Family Support Hub
A family support hub is a single point of contact for families and professionals which coordinates a range of family support services (statutory, voluntary and community) to enhance the quality of life and wellbeing of vulnerable children and families. The main aim of the hub is for professionals to work well together for the benefit of local children and families.
The core objective of the Family Support Hub is to enhance awareness, communication, and connectedness the coordination of family support services in local areas with an emphasis on prevention and early intervention.
There are many hubs within the local area, Dungiven, Strabane, Creggan, Shantallow, Waterside and Omagh/Enniskillen.
A hub is not a direct service but a collation of services and support available.
Families can self-refer and the hub will then decide what service is best to meet the needs of the family.
This can save time and better integration of services to ensure a family gets the right service at the right time of what is available.
RELATE NI as part of the TOGETHER FOR YOU project provides free professional counselling across Northern Ireland to those with RELATIONSHIP issues in the following areas: -
• Alcohol/Substance Misuse
Relate’s counselling services supports individuals, parents, carers and families where there may be a complexity of issues, including alcohol and drugs misuse, mental health problems, joblessness, domestic abuse and family relationship difficulties.
They may also be affected by low self-esteem and be poor decision makers due to complex multiple issues. Relate’s therapeutic counselling will help provide a safe, secure and supportive environment to improve their personal and family relationships. People can attend on their own or with their partner.
Relate would specifically encourage MEN to access the service.
TOGETHER FOR YOU is funded by the Big Lottery Fund Northern Ireland.
Together For You is an innovative project aimed at delivering mental health and wellbeing services to a range of people across Northern Ireland.
The £3 million Big Lottery Fund project is led by Action Mental Health (AMH) in association with Aware Defeat Depression, CAUSE, CRUSE, MindWise, Nexus, Praxis Care, Relate NI and The Rainbow Project.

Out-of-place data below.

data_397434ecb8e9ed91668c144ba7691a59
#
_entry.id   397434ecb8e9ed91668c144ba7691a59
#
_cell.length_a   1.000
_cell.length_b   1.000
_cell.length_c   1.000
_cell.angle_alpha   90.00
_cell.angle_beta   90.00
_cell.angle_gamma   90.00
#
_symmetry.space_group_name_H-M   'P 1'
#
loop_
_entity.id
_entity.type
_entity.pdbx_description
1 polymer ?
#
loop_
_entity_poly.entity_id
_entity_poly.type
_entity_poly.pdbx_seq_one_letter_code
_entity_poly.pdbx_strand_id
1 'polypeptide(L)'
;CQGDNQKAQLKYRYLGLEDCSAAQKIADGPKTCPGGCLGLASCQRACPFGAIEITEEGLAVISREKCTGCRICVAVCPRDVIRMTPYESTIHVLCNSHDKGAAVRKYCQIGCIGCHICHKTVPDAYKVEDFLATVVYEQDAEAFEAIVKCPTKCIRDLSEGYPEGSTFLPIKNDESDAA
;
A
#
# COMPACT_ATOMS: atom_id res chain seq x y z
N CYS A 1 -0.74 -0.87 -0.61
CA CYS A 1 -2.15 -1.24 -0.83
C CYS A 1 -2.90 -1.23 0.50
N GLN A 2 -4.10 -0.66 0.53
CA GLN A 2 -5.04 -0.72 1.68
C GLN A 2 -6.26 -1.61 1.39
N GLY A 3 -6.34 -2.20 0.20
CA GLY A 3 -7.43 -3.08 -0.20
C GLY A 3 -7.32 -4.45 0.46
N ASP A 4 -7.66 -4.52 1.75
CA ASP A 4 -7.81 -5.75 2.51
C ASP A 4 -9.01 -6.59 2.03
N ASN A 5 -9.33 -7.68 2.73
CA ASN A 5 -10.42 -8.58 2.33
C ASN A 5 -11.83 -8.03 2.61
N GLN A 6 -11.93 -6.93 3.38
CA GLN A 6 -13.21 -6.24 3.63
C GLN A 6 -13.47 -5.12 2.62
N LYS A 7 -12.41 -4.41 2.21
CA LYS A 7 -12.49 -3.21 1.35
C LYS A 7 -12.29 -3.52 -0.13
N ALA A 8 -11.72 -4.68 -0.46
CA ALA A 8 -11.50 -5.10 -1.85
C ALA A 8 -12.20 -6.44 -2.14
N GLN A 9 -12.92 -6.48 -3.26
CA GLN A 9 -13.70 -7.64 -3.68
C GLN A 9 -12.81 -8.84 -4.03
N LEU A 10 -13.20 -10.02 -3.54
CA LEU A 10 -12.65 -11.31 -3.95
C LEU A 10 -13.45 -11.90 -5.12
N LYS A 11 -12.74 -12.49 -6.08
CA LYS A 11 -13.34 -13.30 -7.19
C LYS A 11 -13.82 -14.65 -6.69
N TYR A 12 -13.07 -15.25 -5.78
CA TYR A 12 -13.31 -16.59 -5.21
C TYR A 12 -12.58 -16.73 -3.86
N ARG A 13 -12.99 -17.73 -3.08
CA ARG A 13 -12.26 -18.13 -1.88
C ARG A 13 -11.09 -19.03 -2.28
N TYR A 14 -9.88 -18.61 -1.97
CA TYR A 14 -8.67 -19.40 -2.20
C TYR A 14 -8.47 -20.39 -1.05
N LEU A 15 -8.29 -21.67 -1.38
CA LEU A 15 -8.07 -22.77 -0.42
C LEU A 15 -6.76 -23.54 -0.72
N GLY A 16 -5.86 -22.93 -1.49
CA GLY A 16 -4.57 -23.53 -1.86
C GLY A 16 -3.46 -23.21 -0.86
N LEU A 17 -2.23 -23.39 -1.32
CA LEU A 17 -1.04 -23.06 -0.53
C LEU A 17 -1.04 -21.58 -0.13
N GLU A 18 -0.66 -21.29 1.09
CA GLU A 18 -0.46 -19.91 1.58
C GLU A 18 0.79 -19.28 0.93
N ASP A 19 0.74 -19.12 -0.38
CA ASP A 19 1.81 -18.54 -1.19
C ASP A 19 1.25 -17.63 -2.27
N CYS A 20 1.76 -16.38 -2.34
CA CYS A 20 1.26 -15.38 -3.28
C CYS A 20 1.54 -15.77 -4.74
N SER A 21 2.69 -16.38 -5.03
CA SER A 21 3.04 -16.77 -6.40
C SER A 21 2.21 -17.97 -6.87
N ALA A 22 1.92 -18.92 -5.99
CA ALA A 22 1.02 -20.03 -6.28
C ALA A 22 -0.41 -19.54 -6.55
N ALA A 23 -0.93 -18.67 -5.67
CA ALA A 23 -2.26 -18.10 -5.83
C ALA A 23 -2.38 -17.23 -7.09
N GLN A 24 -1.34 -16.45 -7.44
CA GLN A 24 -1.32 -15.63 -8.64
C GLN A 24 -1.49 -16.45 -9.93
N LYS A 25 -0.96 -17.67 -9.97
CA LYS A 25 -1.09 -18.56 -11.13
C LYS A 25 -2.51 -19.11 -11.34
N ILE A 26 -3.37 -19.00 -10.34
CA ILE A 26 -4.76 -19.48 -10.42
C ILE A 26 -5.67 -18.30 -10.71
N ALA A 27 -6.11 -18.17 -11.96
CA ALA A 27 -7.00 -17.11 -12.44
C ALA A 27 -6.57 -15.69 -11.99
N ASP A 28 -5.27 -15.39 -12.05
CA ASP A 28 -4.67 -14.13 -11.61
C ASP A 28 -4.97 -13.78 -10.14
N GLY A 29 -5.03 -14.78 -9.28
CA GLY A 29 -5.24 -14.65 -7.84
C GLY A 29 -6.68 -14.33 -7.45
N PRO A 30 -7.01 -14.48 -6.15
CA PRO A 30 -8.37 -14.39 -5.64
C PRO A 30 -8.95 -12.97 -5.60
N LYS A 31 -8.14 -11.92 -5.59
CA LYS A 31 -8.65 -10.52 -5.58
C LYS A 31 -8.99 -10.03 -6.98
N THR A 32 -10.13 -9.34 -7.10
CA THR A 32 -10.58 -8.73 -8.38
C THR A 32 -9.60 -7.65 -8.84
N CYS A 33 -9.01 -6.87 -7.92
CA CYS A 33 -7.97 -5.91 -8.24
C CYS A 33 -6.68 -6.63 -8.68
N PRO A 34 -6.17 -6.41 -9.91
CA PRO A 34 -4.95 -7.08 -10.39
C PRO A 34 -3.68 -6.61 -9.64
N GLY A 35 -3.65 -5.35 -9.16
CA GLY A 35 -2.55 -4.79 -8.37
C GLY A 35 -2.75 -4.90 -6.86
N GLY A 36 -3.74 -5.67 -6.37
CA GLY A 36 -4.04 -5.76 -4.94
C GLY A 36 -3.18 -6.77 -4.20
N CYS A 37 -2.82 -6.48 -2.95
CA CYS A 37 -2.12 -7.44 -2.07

Telephone: 028 9032 3454 for more information
Money Advice Sessions
• Budgeting in the household
• Renting issues
• House Buying
Helping children to manage transitions
For parents enquiring about ways to help their child better manage transitions at home. Suggestions from “Calm, Alert and Learning” by Stuart Shanker.
• If there is going to be a major transition, the parents talk about why it is happening and encourage the child to share his or her feelings about it.
• The parents give as much notice as possible when there will be a change in routine, such as visitors arriving or when an anticipated activity has been cancelled.
• The parents provide an age appropriate “countdown” to let the child know how much time he or she has remaining to enjoy an activity; this should lessen the upset experienced when it is time to stop and switch over to another activity (e.g. when it is time to stop playing and get ready for bed).
(Taken from SEN issue 74)
Tips to improve your child’s sleep difficulties and promote good sleep hygiene:
• Ensure your child’s room is dark or dimly lit by using a night light if they prefer sleeping with lights at night.
• Dark curtains or window blinds on windows will block out natural day light especially in the summer months.
• It is a good idea to keep TVs, computers and other electronic game devices out of your child’s bedroom.
• If your child insists they need their TV on you can reduce the brightness/contrast settings and avoid placing the TV too close to the bed.
• All electronic game, television, computers and cell phones be switched off about half an hour before your child’s bedtime.
• Young people should be encouraged to switch off all smart phones to avoid accessing the internet and social network sites.
• Reading can be a good bedtime activity, but a bedside lamp placed close to the bed may prevent sleep. It is advisable for any reading to stop at least half an hour before bed time.
• Make sure your child is not hungry before bedtime, especially if they’re on medication for ADHD. A snack may be beneficial as a top-up, but ensure it is carbohydrate rich, for example, oat cakes or cereal. Other foods that can help induce sleep are yogurt, milk (especially warm), cheese, oats, bananas, poultry, eggs, peanuts, fish and whole grains may also help if a child is deficient in magnesium.
• Avoid foods that can stimulate your child including drinks containing caffeine (tea, coffee, sports drinks etc.).
• If your child regularly takes part in physical sports late in the evenings, they may need so time to calm down before going to sleep. A pre-bedtime healthy snack and warm milk if they are hungry, or even a shower or a bath, may be helpful.
• It is important to ensure your child has a relaxing bedtime routine. This could include adding a few drops of lavender oil to their pillow and the use of relaxation CDs or doing some yoga exercises.
• If the above strategies are unsuccessful after a month, complete a two to three week sleep diary and discuss this with a health, school or sleep professional.